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Information as a Service

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Mike Gilpin and Noel Yuhanna gave a presentation on how informaton-as-a-service can help your projects and applications. Many SOA implementations were focused on transactional solutions but Forrester found that many used the same service infrastructure to expose information – e.g. a customer update service which exposes the current address also. Theme: Information-as-a-service (IaaS) offers to application developers a new opportunity.

Data is typically locked into application databases and other technology silos. EAI and ETL are often used to replicate and integrate this information but it remains a challenge for business users (and customers) who struggle to find the data they want. 30% of data is duplicated, often without enough control, and unstructured data is increasingly prevalent making the problem harder. Conventional data access middleware is weak at integrating structured and unstructured data, real-time support is not great and data security can be neglected. The ties between data and application logic are also a problem as they make it hard to change and integrate data structures.

Meanwhile SOA adoption continues to grow – 22% growth between 2006 and 2007 (to about 50%) and still lots of future intent still. Before data integration used custom APIs or SQL mapping. Today many data sources are made available through SOA interfaces allowing XML to be used consistently across sources. This allows SOA to deliver services based on key business objects like Customer or Product. This might be done for a Portal or other end-user tools but increasingly also for application development. Some definitions:

An information service provides a simplified, integrated view of real-time, high-quality information about a specific business entity. Information is provided in the form needed including XML, SQL tables or files. Information is often delivered through SOA infrastructure.

IaaS is a comprehensive strategy for the delivery of information obtained from information services, following a consistent approach using SOA infrastructure and/or Internet standards. This information delivered may be required to conform to a common information model.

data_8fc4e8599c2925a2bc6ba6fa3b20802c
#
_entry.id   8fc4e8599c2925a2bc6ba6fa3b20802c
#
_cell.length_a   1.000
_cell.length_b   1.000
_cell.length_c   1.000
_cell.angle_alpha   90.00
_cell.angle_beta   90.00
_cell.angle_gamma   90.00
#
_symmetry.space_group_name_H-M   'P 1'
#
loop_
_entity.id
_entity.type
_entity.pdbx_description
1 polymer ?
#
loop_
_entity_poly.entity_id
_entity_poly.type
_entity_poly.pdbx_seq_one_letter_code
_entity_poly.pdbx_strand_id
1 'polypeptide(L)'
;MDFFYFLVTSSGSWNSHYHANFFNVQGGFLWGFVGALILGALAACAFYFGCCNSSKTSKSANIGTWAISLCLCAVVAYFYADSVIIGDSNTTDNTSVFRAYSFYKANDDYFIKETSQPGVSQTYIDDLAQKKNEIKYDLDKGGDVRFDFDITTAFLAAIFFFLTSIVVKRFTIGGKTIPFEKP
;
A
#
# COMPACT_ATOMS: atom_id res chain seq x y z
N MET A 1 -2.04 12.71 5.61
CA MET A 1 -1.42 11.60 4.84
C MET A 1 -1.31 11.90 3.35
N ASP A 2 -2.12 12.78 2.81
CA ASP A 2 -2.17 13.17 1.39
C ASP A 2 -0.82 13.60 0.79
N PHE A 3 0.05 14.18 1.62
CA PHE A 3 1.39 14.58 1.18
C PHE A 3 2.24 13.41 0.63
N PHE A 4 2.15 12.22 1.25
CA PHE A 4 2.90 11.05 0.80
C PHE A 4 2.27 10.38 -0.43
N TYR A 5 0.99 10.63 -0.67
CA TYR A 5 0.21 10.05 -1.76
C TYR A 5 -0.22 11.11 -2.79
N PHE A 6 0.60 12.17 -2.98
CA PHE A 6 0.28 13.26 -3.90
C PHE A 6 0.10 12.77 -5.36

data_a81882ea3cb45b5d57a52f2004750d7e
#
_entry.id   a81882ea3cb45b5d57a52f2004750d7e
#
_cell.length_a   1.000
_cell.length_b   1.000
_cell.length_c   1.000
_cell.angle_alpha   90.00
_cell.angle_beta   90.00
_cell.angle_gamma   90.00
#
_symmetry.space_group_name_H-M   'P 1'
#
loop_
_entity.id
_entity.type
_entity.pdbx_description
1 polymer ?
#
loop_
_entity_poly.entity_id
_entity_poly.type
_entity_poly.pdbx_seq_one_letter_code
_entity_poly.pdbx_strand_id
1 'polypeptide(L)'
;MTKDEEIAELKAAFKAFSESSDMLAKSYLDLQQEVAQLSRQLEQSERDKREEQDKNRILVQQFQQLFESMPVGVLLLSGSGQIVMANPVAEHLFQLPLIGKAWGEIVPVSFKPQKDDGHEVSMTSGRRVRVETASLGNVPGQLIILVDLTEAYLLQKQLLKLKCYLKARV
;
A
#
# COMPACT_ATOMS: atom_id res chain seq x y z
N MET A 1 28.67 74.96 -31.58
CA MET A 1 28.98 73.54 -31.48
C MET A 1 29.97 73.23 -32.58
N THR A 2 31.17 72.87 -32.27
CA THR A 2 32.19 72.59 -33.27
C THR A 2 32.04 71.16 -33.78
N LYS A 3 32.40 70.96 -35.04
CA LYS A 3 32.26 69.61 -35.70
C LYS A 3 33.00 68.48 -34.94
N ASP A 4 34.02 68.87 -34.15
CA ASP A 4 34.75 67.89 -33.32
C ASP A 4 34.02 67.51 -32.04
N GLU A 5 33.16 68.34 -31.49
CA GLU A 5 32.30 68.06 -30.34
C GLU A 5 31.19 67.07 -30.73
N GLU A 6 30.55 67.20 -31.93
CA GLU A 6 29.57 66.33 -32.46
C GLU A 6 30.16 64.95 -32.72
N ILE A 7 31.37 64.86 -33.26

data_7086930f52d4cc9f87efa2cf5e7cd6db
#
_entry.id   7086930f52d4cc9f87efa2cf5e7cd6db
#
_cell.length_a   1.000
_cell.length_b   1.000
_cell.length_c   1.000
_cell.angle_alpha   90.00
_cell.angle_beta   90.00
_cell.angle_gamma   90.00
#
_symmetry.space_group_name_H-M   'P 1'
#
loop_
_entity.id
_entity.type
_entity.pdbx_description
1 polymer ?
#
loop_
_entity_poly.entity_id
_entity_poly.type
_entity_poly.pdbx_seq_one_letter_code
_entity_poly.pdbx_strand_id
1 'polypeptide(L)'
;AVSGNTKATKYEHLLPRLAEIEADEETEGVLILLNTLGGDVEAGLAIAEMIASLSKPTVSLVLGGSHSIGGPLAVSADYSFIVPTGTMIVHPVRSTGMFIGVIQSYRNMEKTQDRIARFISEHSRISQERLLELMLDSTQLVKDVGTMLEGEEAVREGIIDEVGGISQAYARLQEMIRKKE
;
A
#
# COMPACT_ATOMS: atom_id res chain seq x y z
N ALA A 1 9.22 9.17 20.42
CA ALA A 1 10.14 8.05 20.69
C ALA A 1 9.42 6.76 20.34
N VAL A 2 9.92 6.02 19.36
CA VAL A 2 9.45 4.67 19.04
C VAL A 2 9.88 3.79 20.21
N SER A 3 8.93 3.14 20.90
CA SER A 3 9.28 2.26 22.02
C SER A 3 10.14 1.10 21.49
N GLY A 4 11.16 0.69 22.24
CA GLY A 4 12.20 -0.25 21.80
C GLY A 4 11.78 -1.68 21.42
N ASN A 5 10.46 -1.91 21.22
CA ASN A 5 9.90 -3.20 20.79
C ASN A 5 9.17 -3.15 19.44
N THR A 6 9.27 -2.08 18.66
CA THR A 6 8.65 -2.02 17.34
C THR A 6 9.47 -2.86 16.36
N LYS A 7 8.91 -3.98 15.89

In their surveys people doing SOA had already using IaaS (40%+) – less than BPM but significant – and another 40% aware.

IaaS can be a better approach when:

  • Multiple, numerous, diverse information sources, especially where these are systems of record
  • Performance and availability are an issue due to size or distribution
  • WAN-based real time access is required
  • Application developers need access to information not data – scrubbed, mapped, canonical
  • A data access layer is desired to support multiple applications and usage scenarios

It works less well when these are less true, though existing information services should be used wherever possible even if you would not necessarily build them for a specific project.

The IaaS use cases include a number that are relevant to developers. The first three are the most common by far:

  • Enterprise Search
  • High Performance Applications
    For developers this is all about caching, a distributed data cache, as this is often very effective and IaaS delivers this. It eliminates I/O bottlenecks and supports scalable, distributed, grid-like architectures.
  • Single Version of the Truth
    For developers the ability to pull information from a service that has been aggregated and cleaned helps simplify application development. This requires a canonical model, at least for the specific business entities being presented through information services.
  • Real-time BI
  • Dashboards

IaaS is driving canonical information models – 40-50% of those doing IaaS. This splits between those doing it at an enterprise-level, a business unit level and even some at the ecosystem level.

Developers using BPM/SOA to develop applications should use the canonical model while those adding to an existing application should use its model. Developers can get an IDE-compatible version so they can see and use it. They should use metadata to manage mapping and make sure they track model versioning as part of their change management process.

Forrester did a wave for IaaS vendors with a focus on application developer scenarios. IBM, Oracle, BEA and Red Hat came up as leaders. Ipedo, Composite and Microsoft were strong performers while Endeca and Xcalia are just contenders. Microsoft did better when focused on high-performance applications. No-one was strong across the board, however, and some of the vendors have multiple pieces but not much of an integration into an IaaS product. Since then, obviously, Oracle has acquired BEA and Xcalia has been acquired by Progress software and the combination is likely to be better for IaaS.

While there are trade-offs for developers in terms of new things to learn and changes to make, the more declarative and simpler approach will be better in the long run. Recommendations:

  • IaaS is something for which you should have a strategy
  • IaaS products make it much easier to build information services
  • The SOA and development tools you have should factor in to your IaaS choices
  • Information Architects are really important to developers in this context
  • Experiment with one entity and read-only access services
  • If you plan to do updates through information services then constantly check performance all the way through.
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